The Power of Privilege in Flower Mound, Texas

Congratulations, Flower Mound, Texas, you have become the caricature the nation imagines when they they think of backward southern towns where high schoolers hold up white power signs.

Flower Mound is also where I grew up. Technically, I grew up on the border of Flower Mound and the less affluent suburb it shares a school district with, Lewisville. I went to Lewisville High School, where most students come from lower socioeconomic situations than their peers in Flower Mound. Lewisville also has a much more racially diverse population than the two Flower Mound schools, and it seems to function with what I have always thought to be a surprising level of harmony.

Right now people across the country are reading about Flower Mound, TX through a lens with little context, but I have some. In 2007, my senior year at Lewisville High School, I attended a basketball game at the other high school in Flower Mound. We were the visiting team, and in the 4th quarter of the game a chant began from the home crowd referring to us as “welfare babies.” Note that the majority of LHS is not classified as economically disadvantaged, but what if they were? In that moment a value judgement was relayed, that having less money somehow makes people less worthy of respect, or less human. The chant went on long enough for everyone in the gym to understand what was happening, and for tension to build between the crowd. Adults were able to stop the chanting soon after, but from what I can remember no real consequences ever came of that, and I know that similar situations continue to happen at games between Lewisville and Flower Mound schools to this day. That is my context.

Within Lewisville Independent School District, and probably in many suburban communities in America, there is a problem with how students perceive themselves in terms of race and class. Parents in Flower Mound and surrounding similarly affluent communities openly discuss disdain for Lewisville High School and schools like it based primarily upon incorrect assumptions about the student body. The result of those openly classist and indirectly racist sentiments too often take the form of kids who believe that because their parents have money they somehow deserve to act in whatever manner they see fit.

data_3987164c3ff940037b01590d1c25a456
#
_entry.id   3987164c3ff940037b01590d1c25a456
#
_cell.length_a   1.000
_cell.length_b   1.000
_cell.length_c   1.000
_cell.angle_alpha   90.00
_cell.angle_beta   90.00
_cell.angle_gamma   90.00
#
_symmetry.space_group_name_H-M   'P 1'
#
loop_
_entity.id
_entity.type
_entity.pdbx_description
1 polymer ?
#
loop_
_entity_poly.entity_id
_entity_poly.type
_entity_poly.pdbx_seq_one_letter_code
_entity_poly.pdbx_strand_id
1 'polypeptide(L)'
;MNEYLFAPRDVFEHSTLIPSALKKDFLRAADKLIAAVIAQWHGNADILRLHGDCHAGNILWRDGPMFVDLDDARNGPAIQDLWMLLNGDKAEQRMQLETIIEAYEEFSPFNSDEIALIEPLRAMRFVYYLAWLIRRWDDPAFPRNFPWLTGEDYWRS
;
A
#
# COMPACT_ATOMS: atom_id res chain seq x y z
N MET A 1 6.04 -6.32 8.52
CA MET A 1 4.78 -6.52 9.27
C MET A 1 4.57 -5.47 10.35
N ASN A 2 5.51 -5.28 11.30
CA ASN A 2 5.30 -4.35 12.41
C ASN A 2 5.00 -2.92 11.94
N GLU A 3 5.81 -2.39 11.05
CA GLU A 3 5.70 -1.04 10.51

I understand that what happened to the Plano East team’s bus remains unverified, but if FMHS students did indeed defecate on a bus, that behavior transcends the realm of acceptable teenage rebellion and enters the territory of behavior requiring immediate attention. That action specifically shows not only malice, but a deeper misunderstanding of humanity. Did the students consider the person who would have to clean up the human feces they left behind, or did that person not even cross their minds because they think a person responsible for cleaning a bus is only there to service them? It is not hard to crack a 16-year-old, so in my view LISD and FMHS need to get to the bottom of this immediately. If the bus incident was indeed perpetrated by FMHS students they should be responsible for cleaning buses for the rest of the year in addition to apologizing to the person or people who had to clean up their barbaric mess. There must be actionable consequences for situations like these or they will continue.

The reason history is a subject for human study is for the hope that humanity will not repeat its mistakes. I don’t think the kids from Flower Mound should be expelled, or otherwise shamed beyond cleaning buses and having to formally apologize. I do think this is a time to reflect on how we understand the historical context of the world we live in, and how that effects the youngest members of our society. I don’t blame the students for not understanding the gravity of a white power sign because it is likely they have only been exposed to a surface-level history of racism and the continued struggle for civil rights in America. It is that ignorance that turned this high school prank into something more sinister.

My fear is that people in the community will view this situation as a one-off that occurred in a vacuum. But contrary to Rush Limbaugh’s recent comment that racism under Jim Crow happened “a thousand years ago” (it was 50), racism in America is very much an open wound. For all those FMHS students may not know about what happened in this country just 50 years ago, someone’s family-member in the stands may very well remember when white supremacy justified the segregation that would have made a game between these two schools impossible.

I know that Flower Mound is not the caricature of itself the latest action by a few FMHS students suggests — Flower Mound High School alone is home to 31 of the school district’s 59 National Merit Finalists. I also know that there are people in that community — white, black, yellow, and brown — who support one another because I am a product of that. The problem is that although there is often acceptance there is not also a willingness to engage with certain uncomfortable truths, and unfortunately that means we are all trapped by the weight of our past, rather than the hope for a more unified future.


17 thoughts on “The Power of Privilege in Flower Mound, Texas